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Tim Pernetti's first year

Bob Mulcahy was removed from his position as Rutgers athletic director in December of 2008. Speculation on his replacement initially focused in on his top deputy Kevin MacConnell, although there was immediate, secondary buzz about radio color announcer Tim Pernetti. At that point, most fans weren't even aware of Tim's role as a high level executive at CBS Sports. The search then immediately went dark for two months.

Later on in February it came out that the search has narrowed down to three finalists - Tim Pernetti, Mack Rhoades, and Kelly Mehrtens. The Pernetti whisper campaign had been gaining steam, with his well-connected supporters raving about his savvy and business acumen. With the other two candidates complete unknowns, there was immediate speculation that Pernetti's ascension was a fait accompli - essentially, a Penn State-style puppet installed by Greg Schiano to be a rubber stamp for the Rutgers football program.

Days later, he ended up getting the job. I didn't really mind the search - the Rutgers athletic program was coming out of a difficult situation that probably scared off candidates with elite resumes. There were fair concerns, but a lot of what was said seemed overblown. Football rightly should rule the day at Rutgers. However, there was no reasonable indication that other sports would be neglected, and the premise that they're competing in a zero sum game is dubious. John Feinstein couldn't be further off the mark - this wasn't some rubber stamp sycophant. Tim Pernetti was a very skilled candidate coming from a non-traditional background, who could have just as easily continued to climb the media ladder without care or worry.

The athletic department is on much surer footing today than it was a year ago, which is undoubtedly a team effort, but a fair deal of the resulting credit should go to Pernetti. He's an articulate face of the athletic department and a gifted salesman. Donations are up to record levels. Stadium expansion went off without a major hitch. Academics remain a top priority. It's a tighter ship in all aspects. The athletics vision of the past decade was never truly in any jeopardy, but there's irony in that making their last stand, critics just served as fuel for a stronger and more effectrive affirmation to stay the course.

On the whole, this is a hiring that's turned out better than could have been expected, as there was no fair reaction a year ago other than complete uncertainty. Challenges do remain however. Football will need to continue to generate new revenue streams, especially with the near term fiscal situation looking grim. Now there's far more attention being paid elsewhere. With wrestling and men's soccer now addressed, there's increasing scrutiny on other university sports to improve. In Piscataway, the focus has now turned to basketball. How exactly is the athletic department to renovate the aging RAC, and is coach Fred Hill Jr. still going to be around if and when those upgrades finally get off the ground? While there's a lot of disappointment over bringing Hill back, it was by no means an easy call, and there was a case for putting that decision off for a year.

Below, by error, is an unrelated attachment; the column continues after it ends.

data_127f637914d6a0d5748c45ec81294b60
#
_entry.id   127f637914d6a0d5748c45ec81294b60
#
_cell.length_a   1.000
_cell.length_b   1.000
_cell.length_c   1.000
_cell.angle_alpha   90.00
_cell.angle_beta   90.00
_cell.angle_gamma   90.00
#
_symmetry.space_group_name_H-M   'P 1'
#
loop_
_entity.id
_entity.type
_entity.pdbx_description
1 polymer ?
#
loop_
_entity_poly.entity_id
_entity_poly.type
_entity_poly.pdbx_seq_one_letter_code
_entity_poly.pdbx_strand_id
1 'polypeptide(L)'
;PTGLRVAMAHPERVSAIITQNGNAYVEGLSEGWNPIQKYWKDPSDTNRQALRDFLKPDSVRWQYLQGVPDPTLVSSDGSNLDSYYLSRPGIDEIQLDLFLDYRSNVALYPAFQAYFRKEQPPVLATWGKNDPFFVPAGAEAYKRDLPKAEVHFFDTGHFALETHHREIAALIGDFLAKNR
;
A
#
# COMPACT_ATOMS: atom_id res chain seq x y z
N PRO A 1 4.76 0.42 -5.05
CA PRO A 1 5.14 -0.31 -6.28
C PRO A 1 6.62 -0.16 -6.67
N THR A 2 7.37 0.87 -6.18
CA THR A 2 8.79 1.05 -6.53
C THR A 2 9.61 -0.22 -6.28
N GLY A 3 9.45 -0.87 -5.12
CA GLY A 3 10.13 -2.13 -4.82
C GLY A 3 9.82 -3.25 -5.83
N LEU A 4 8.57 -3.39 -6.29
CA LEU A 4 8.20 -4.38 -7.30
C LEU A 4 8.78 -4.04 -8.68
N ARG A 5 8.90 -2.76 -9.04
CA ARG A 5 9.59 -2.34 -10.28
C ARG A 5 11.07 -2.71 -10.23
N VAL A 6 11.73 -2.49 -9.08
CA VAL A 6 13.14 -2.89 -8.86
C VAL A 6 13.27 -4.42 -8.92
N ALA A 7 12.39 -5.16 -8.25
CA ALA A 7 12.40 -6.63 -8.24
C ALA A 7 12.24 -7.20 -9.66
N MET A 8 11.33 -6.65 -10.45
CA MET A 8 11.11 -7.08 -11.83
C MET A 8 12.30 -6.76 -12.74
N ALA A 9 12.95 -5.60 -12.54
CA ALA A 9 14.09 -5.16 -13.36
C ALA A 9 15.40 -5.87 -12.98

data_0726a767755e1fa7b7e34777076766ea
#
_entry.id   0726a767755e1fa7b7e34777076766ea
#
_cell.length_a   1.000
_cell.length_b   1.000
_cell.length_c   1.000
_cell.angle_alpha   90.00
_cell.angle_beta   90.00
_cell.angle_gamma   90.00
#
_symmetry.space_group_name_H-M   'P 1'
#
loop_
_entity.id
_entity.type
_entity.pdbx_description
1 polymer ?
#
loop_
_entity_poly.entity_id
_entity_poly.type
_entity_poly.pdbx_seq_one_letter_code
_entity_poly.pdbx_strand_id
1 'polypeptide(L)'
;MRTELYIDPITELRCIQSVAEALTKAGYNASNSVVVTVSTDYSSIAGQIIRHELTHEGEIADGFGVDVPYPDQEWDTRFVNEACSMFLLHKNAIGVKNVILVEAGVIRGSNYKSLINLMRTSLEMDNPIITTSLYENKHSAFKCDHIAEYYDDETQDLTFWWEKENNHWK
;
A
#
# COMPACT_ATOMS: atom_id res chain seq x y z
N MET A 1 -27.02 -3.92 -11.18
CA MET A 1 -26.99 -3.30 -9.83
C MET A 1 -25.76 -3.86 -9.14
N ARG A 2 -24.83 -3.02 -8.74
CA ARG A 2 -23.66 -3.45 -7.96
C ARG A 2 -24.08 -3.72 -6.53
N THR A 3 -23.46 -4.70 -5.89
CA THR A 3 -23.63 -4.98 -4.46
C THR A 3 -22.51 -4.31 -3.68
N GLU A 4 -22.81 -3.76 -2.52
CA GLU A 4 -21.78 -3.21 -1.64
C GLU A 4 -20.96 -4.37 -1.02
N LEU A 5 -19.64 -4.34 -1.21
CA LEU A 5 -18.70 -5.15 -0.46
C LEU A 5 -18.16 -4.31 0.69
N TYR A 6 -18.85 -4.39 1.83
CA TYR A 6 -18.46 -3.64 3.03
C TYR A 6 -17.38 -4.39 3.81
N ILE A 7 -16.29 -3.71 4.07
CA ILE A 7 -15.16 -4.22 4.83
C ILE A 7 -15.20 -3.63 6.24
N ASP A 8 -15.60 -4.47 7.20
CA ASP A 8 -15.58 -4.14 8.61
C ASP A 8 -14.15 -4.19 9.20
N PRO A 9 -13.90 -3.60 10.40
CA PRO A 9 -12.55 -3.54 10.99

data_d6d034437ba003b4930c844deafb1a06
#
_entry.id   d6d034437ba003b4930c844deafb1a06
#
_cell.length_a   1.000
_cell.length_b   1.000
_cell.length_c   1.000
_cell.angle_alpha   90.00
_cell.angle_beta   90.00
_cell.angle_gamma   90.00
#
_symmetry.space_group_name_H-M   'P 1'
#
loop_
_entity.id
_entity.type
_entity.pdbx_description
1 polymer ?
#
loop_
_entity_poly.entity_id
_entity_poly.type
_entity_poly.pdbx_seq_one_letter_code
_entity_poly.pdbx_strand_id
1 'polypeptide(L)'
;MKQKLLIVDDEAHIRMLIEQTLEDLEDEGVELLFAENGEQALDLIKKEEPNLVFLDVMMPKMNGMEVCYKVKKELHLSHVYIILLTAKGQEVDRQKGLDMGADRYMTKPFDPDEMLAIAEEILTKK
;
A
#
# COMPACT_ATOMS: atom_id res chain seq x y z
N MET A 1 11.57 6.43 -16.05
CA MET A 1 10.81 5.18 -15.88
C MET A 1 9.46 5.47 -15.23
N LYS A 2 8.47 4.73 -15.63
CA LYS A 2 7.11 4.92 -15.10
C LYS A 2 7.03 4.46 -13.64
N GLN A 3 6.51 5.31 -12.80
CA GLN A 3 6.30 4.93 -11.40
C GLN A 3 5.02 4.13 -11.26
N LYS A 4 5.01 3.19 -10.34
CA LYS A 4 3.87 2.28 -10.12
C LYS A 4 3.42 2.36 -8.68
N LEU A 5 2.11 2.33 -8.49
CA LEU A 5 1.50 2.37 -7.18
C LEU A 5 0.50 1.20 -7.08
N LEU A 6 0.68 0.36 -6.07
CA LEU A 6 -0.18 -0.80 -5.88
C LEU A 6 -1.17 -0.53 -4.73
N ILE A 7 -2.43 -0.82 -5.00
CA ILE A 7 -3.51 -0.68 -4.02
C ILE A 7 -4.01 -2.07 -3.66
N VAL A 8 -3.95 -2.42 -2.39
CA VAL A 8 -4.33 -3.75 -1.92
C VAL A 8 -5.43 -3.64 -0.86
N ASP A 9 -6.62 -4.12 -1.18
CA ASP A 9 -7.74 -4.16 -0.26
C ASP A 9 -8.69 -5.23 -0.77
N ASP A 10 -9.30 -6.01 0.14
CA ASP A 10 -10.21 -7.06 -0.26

There's also the matter of the 800-lb gorilla in the room that is the looming Big Ten expansion. The Chicago Tribune's Teddy Greenstein has identifed Rutgers as the leading candidate - confirming what most Scarlet Knight fans already believed. The impetus is the Big Ten's cable network, and Rutgers would bring the most additional revenue to the table. It's telling that the likes of Nebraska and Missouri are groveling in public for their share of the Big Ten's reported $22 million yearly payout ti members, while you won't hear a word from Rutgers (like, say, in the new Scarlet Scuttlebutt interview) as they sit in the driver's seat. It would be hard to say more with less.

Behind the scenes, the last twelve months were extremely successful. Now the challenge is the maintain and improve to greater heights. Most important of all, while there isn't necessarily an outcry for instant gratification, sooner or later the alumni and entire university community are going to to increase their level of expectations over time (ideally, in concurrence with higher levels of program support). Football does need to win a conference championship within the next two seasons. Basketball looms as a daunting challenge, especially if another round of rebuilding is in the works.

Good work so far, but there's that much more yet to be done. By all accounts Mr. Pernetti agrees on that account, which is why I've been so impressed from the very beginning. He's not content with Rutgers taking a backseat to anyone. No one should be.